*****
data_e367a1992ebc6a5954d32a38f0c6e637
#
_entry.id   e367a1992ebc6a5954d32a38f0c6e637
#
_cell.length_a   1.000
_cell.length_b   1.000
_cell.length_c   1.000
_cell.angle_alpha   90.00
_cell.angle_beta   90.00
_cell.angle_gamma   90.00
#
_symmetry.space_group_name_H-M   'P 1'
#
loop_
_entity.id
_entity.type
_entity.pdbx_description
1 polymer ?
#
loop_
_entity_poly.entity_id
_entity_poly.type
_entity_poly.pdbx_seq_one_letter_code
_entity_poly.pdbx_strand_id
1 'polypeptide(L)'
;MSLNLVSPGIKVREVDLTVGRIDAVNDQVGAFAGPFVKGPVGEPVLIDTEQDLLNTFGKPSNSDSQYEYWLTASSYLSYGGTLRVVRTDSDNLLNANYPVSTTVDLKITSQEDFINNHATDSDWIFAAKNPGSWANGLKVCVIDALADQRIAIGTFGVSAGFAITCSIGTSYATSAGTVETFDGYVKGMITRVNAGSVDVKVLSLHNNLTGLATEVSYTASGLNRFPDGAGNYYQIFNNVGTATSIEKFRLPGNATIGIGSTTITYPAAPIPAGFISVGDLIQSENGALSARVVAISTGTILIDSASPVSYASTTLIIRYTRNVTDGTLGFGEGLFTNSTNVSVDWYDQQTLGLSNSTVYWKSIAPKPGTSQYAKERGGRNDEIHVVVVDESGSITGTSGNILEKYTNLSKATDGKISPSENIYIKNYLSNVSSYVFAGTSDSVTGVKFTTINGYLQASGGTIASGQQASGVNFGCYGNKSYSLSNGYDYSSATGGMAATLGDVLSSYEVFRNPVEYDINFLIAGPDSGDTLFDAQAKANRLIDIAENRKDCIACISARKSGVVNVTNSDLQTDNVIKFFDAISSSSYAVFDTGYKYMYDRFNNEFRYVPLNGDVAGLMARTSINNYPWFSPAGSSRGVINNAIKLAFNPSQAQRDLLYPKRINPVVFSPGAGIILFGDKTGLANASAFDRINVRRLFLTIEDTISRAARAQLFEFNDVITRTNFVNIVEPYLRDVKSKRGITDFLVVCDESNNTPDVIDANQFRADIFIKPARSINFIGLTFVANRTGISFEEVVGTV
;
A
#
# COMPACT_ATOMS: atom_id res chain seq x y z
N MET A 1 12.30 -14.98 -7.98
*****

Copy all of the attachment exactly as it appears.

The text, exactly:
data_e367a1992ebc6a5954d32a38f0c6e637
#
_entry.id   e367a1992ebc6a5954d32a38f0c6e637
#
_cell.length_a   1.000
_cell.length_b   1.000
_cell.length_c   1.000
_cell.angle_alpha   90.00
_cell.angle_beta   90.00
_cell.angle_gamma   90.00
#
_symmetry.space_group_name_H-M   'P 1'
#
loop_
_entity.id
_entity.type
_entity.pdbx_description
1 polymer ?
#
loop_
_entity_poly.entity_id
_entity_poly.type
_entity_poly.pdbx_seq_one_letter_code
_entity_poly.pdbx_strand_id
1 'polypeptide(L)'
;MSLNLVSPGIKVREVDLTVGRIDAVNDQVGAFAGPFVKGPVGEPVLIDTEQDLLNTFGKPSNSDSQYEYWLTASSYLSYGGTLRVVRTDSDNLLNANYPVSTTVDLKITSQEDFINNHATDSDWIFAAKNPGSWANGLKVCVIDALADQRIAIGTFGVSAGFAITCSIGTSYATSAGTVETFDGYVKGMITRVNAGSVDVKVLSLHNNLTGLATEVSYTASGLNRFPDGAGNYYQIFNNVGTATSIEKFRLPGNATIGIGSTTITYPAAPIPAGFISVGDLIQSENGALSARVVAISTGTILIDSASPVSYASTTLIIRYTRNVTDGTLGFGEGLFTNSTNVSVDWYDQQTLGLSNSTVYWKSIAPKPGTSQYAKERGGRNDEIHVVVVDESGSITGTSGNILEKYTNLSKATDGKISPSENIYIKNYLSNVSSYVFAGTSDSVTGVKFTTINGYLQASGGTIASGQQASGVNFGCYGNKSYSLSNGYDYSSATGGMAATLGDVLSSYEVFRNPVEYDINFLIAGPDSGDTLFDAQAKANRLIDIAENRKDCIACISARKSGVVNVTNSDLQTDNVIKFFDAISSSSYAVFDTGYKYMYDRFNNEFRYVPLNGDVAGLMARTSINNYPWFSPAGSSRGVINNAIKLAFNPSQAQRDLLYPKRINPVVFSPGAGIILFGDKTGLANASAFDRINVRRLFLTIEDTISRAARAQLFEFNDVITRTNFVNIVEPYLRDVKSKRGITDFLVVCDESNNTPDVIDANQFRADIFIKPARSINFIGLTFVANRTGISFEEVVGTV
;
A
#
# COMPACT_ATOMS: atom_id res chain seq x y z
N MET A 1 12.30 -14.98 -7.98